The doctor’s concerns: “Every month I struggle to pay my personal bills. I’m just not making enough. Some months I can’t even write myself a payroll check.”
Unfortunately, many dentists find themselves in this situation. Why? It’s typically because they don’t think about their lifestyle as part of the big picture and they make decisions based on emotions rather than facts. This is what happened to this dentist and is why he contacted McKenzie Management for guidance.
Here are the practice facts:
After talking with his team, I found they enjoy working with the doctor but they have noticed he’s become anxious about not bringing in enough money. The team doesn’t see what the problem is; they’re meeting their daily production goals 75% of the time, which as far as they’re concerned is pretty good. Their monthly goal is $96,000 in net collections, however, leaving them $16,000 short every month.
Even though the practice is struggling financially, the dentist bought a beautiful new home in an upscale neighborhood. He convinced himself he would work harder and start making enough money to offset the mortgage payment. The problem is, he came to this conclusion without putting together a definitive business plan to improve practice systems. That means even after he bought the house, his overhead stayed the same and collections stayed at 83% of goal. With those numbers he simply can’t afford to pay himself more, mortgage payment or not.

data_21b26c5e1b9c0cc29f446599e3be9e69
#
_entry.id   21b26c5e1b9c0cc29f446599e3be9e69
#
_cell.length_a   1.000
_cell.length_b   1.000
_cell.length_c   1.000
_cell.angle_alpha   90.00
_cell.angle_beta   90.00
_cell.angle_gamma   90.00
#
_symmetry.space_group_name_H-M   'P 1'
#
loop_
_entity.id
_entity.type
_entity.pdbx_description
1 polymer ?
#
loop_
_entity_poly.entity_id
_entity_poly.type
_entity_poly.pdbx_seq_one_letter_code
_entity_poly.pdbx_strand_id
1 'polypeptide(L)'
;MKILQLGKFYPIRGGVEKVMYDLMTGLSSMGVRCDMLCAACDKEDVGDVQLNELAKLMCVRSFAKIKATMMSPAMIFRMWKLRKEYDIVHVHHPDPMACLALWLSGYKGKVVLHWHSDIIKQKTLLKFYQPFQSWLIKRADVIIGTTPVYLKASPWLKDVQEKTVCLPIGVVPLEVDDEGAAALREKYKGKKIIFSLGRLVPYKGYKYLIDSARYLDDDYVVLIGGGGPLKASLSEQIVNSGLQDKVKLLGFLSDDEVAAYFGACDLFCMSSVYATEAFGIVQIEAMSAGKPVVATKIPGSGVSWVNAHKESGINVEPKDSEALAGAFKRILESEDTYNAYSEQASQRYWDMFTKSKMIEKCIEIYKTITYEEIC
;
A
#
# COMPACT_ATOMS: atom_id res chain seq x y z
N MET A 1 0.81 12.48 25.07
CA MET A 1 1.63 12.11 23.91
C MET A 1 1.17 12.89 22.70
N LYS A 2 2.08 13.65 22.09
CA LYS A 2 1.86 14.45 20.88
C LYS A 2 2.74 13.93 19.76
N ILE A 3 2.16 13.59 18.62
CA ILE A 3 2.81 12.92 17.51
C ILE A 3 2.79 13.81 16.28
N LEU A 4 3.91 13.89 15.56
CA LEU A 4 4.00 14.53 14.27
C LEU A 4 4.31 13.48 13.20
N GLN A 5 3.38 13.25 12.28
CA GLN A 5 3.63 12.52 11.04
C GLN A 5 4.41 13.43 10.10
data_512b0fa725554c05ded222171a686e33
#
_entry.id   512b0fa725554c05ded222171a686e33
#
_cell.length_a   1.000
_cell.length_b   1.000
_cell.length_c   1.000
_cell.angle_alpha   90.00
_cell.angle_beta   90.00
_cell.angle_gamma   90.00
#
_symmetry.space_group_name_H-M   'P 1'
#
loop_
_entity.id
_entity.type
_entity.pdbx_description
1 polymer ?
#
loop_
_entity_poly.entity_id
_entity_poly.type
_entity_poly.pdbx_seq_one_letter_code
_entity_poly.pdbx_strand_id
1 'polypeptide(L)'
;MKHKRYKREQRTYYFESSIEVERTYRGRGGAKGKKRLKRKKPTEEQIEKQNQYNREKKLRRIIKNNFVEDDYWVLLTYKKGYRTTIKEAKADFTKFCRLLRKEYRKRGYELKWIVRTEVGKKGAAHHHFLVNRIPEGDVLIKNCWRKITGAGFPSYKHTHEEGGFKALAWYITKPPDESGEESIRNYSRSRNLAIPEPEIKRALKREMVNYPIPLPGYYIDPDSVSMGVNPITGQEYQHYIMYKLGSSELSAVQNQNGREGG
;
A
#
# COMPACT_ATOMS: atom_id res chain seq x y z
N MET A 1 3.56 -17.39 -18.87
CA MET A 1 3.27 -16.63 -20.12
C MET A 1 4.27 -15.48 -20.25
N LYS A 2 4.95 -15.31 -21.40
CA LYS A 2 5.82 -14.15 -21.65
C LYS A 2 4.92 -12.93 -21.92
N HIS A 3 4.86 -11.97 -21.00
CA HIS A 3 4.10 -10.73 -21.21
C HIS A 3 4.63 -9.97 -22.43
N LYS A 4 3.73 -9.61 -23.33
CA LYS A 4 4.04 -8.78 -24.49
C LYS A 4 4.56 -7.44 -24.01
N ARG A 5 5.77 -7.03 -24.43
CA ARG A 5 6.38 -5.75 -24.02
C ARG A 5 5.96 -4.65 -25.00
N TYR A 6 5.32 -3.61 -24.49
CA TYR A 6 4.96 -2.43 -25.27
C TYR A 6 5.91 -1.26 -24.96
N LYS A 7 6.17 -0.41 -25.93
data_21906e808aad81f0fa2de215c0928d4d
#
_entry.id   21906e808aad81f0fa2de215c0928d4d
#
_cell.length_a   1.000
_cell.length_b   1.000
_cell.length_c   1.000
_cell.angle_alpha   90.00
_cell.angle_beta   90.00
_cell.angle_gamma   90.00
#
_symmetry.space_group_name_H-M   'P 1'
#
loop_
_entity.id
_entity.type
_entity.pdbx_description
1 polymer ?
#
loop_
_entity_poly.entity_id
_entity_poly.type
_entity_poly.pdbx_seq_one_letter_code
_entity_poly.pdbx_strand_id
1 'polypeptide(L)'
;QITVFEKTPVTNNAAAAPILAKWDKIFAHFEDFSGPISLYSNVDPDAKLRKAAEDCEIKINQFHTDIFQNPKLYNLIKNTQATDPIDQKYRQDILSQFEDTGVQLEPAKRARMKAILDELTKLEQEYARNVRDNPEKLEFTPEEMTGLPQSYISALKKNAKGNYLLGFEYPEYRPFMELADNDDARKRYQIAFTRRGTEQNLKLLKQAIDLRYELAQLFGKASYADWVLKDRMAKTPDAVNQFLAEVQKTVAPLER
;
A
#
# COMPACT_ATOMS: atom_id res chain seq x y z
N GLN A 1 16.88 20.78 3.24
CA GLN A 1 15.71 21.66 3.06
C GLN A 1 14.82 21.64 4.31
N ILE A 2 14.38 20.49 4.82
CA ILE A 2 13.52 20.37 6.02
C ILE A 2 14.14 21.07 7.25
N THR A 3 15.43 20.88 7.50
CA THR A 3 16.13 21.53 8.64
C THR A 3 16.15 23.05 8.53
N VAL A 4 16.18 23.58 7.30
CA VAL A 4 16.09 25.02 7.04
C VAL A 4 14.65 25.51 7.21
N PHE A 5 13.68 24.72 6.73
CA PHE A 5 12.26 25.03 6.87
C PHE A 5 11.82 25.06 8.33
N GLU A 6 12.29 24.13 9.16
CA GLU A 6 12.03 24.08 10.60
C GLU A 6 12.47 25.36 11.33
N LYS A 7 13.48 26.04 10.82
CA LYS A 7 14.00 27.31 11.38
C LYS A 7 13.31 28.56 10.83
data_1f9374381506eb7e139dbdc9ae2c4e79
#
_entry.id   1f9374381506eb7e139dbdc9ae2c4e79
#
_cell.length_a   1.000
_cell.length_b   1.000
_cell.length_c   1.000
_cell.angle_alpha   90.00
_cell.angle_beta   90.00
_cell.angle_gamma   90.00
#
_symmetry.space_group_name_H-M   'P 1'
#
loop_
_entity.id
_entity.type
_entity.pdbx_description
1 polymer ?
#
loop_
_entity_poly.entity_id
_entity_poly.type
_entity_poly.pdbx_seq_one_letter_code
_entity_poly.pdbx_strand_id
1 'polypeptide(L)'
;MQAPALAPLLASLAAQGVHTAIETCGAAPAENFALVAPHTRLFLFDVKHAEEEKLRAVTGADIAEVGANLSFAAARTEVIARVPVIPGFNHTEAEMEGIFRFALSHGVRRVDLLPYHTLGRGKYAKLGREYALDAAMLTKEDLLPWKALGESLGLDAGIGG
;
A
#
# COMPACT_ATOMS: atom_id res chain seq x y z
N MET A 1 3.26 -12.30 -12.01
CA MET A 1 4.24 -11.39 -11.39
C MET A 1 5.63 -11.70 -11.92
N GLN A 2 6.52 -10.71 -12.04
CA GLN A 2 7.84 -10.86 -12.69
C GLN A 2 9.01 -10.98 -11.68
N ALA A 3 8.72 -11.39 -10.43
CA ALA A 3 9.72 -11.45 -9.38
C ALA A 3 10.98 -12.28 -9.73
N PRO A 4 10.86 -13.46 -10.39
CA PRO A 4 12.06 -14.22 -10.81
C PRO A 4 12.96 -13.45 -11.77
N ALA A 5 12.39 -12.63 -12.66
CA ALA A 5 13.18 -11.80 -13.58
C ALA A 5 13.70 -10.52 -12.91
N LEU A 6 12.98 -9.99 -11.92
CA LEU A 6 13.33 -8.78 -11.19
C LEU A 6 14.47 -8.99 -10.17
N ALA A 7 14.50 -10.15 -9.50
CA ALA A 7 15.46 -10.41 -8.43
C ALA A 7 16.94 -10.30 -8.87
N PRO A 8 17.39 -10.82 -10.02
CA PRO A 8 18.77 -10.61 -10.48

Around the same time, the doctor decided the reception area needed an update, so he invested in new furniture, a fish tank and other decorative items. He also hired another clinical assistant.
- What is my gross salary overhead for the existing team members?
When he did sit down to address these questions, it became clear he couldn’t afford to hire another clinical assistant. Here’s how it broke down. Standard payroll costs should be between 19-22% of total collections (not including payroll taxes and benefits, which are an additional 3-5%). His salary overhead costs were at 28%, or $22,400 of $80,000/month in collections. Now if the practice had been meeting its monthly goal, which was $96,000 in collections, payroll costs would have been at 23% and much closer to the industry benchmark.